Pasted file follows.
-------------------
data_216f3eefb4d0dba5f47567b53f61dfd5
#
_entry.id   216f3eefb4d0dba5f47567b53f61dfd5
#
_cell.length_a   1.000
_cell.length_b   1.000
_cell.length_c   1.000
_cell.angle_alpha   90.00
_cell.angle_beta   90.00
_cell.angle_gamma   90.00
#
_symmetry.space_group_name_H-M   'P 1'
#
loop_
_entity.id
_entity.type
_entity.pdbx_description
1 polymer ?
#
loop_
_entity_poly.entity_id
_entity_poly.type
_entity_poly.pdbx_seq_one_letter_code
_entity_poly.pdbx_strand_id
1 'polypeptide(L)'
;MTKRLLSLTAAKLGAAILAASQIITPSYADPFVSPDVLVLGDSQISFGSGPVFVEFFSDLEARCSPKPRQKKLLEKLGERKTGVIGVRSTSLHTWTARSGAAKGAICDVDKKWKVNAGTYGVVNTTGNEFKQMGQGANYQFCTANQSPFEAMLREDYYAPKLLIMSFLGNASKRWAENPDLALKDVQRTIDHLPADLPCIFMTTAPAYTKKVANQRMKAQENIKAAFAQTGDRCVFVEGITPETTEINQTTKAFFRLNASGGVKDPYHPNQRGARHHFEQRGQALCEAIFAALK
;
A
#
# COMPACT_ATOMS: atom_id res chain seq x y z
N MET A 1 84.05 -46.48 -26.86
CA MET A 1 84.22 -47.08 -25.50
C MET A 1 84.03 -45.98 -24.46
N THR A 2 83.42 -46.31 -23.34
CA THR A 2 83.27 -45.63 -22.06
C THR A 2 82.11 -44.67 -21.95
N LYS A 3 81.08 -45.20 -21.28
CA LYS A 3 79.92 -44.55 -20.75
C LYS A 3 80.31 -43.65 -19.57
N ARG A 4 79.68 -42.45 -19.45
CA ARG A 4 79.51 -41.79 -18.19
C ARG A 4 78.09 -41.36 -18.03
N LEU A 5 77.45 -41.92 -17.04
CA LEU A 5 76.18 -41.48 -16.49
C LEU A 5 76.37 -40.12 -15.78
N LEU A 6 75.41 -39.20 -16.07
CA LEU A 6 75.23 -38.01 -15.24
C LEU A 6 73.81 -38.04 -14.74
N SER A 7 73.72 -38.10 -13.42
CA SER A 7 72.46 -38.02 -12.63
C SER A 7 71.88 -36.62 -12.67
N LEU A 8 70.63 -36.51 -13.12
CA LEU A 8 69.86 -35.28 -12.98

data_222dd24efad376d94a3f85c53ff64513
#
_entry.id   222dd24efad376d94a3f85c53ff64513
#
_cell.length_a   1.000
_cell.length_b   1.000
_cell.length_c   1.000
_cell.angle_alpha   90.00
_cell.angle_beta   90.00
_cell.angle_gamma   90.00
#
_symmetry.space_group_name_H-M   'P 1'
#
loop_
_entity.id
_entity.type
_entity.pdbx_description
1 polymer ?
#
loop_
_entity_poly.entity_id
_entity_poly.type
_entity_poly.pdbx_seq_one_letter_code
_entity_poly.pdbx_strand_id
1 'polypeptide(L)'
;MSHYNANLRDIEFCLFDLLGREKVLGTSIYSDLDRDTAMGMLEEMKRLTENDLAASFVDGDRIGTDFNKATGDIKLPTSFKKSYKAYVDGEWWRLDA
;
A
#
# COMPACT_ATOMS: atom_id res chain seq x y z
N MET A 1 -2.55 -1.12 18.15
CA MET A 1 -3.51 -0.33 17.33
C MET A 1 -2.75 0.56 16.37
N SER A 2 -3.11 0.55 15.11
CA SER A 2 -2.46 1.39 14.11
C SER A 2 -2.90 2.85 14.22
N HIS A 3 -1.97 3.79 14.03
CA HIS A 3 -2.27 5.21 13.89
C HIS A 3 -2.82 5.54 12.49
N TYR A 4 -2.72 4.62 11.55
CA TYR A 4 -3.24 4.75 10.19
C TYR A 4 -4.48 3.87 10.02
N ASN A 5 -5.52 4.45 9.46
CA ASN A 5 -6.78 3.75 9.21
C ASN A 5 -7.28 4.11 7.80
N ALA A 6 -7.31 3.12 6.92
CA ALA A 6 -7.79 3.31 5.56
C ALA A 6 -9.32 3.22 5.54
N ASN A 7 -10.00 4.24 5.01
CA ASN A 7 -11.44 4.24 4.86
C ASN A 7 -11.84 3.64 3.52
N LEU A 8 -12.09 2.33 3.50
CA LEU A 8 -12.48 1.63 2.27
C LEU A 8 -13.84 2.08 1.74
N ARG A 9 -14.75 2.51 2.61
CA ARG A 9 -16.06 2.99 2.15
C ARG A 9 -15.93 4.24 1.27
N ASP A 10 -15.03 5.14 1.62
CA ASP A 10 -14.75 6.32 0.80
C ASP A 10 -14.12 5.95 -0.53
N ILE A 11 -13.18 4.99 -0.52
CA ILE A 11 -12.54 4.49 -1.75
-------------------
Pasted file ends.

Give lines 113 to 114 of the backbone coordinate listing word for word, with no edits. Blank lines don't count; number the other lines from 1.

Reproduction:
C ASP A 10 -14.12 5.95 -0.53
N ILE A 11 -13.18 4.99 -0.52